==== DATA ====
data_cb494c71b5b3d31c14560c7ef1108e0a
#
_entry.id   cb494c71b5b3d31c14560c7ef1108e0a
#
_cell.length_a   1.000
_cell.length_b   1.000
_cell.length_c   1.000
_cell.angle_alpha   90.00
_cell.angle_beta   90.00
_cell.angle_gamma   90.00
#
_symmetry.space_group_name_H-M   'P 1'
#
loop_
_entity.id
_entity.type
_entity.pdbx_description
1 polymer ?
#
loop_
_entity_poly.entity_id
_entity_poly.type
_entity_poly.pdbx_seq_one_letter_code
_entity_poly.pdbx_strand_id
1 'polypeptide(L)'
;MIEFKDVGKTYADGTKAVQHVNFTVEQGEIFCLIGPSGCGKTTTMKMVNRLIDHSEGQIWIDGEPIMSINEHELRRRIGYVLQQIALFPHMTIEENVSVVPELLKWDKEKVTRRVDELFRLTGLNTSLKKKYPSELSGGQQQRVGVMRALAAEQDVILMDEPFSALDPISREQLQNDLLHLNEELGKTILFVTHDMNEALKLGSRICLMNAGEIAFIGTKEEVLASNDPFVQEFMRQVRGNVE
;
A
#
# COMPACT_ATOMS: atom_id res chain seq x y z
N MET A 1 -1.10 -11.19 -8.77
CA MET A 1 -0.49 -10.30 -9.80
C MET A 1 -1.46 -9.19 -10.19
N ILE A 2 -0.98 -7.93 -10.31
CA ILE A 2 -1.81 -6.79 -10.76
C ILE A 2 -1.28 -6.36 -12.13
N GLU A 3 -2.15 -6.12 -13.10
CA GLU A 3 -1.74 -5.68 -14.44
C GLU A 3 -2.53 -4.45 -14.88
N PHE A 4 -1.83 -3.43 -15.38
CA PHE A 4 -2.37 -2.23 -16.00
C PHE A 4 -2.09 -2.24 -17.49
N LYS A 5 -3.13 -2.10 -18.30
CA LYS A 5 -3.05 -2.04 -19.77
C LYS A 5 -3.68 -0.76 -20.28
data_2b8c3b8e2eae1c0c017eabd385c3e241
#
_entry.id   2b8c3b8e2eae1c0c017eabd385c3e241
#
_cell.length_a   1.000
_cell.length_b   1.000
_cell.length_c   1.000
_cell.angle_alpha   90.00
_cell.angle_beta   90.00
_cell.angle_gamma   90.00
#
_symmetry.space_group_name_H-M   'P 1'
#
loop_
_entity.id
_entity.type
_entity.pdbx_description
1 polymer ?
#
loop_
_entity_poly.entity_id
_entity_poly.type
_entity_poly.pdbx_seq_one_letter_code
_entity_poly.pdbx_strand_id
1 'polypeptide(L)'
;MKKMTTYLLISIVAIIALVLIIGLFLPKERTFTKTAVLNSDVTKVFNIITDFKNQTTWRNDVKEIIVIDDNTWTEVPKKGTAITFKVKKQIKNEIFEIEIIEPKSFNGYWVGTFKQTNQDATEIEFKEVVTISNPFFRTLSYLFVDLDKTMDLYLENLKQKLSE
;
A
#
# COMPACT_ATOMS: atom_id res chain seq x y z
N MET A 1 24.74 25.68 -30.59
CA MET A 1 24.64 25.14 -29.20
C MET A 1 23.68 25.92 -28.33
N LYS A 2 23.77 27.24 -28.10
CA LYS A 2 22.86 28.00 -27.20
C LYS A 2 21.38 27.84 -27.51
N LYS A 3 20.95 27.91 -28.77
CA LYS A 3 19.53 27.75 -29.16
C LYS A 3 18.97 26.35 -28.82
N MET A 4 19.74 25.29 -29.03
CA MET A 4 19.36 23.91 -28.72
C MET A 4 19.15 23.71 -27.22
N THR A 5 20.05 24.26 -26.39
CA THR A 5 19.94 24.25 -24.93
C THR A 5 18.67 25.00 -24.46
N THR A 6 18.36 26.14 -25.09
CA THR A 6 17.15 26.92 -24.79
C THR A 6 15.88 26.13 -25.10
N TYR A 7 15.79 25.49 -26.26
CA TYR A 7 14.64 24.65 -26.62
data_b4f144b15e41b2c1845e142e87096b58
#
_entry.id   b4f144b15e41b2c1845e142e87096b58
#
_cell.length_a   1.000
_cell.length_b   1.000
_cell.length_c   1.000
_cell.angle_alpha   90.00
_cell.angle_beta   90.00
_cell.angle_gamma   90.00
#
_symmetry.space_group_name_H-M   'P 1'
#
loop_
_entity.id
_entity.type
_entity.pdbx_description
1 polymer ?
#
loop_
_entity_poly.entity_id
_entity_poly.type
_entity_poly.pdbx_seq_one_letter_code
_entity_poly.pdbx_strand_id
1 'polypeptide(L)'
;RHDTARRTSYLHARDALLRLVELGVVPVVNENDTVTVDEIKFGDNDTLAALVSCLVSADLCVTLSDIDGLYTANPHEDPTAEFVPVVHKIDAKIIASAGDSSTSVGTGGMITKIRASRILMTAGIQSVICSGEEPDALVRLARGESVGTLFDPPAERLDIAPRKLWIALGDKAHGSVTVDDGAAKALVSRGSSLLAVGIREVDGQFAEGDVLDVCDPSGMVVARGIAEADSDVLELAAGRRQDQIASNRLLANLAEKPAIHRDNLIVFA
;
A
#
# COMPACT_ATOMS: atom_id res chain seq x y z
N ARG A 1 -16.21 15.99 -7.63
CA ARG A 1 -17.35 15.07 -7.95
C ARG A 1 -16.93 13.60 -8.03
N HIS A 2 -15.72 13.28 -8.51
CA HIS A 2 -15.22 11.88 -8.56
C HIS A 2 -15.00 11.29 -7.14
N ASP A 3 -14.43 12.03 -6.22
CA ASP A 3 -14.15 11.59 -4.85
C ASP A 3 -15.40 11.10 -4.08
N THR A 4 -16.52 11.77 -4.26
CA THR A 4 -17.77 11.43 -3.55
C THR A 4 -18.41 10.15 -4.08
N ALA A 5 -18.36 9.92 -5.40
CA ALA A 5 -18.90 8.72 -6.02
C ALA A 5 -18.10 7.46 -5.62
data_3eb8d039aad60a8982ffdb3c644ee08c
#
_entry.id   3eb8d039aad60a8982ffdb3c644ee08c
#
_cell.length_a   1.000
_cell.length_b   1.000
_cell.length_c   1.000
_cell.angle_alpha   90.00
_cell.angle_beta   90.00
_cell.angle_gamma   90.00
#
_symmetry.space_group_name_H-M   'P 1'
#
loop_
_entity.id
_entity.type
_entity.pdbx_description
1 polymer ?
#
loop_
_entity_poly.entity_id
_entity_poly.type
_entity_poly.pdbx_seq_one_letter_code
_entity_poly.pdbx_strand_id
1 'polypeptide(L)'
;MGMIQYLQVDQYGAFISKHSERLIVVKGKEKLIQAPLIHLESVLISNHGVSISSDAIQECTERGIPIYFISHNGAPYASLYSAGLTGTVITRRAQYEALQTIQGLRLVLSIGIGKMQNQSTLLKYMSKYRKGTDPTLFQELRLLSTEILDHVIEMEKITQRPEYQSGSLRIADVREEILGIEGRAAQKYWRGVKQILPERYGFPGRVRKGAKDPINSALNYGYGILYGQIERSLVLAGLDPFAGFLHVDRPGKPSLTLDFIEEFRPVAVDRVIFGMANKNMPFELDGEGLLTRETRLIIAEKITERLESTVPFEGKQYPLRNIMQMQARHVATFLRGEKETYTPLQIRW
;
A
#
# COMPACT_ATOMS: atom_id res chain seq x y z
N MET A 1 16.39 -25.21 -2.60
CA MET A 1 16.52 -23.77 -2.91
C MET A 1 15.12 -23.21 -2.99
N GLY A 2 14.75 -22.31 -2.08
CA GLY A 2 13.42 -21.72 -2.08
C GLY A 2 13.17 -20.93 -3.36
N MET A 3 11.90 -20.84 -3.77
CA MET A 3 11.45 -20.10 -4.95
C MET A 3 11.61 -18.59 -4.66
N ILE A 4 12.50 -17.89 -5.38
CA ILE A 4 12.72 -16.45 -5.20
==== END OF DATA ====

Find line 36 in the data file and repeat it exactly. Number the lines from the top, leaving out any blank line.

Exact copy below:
C ILE A 2 -1.28 -6.36 -12.13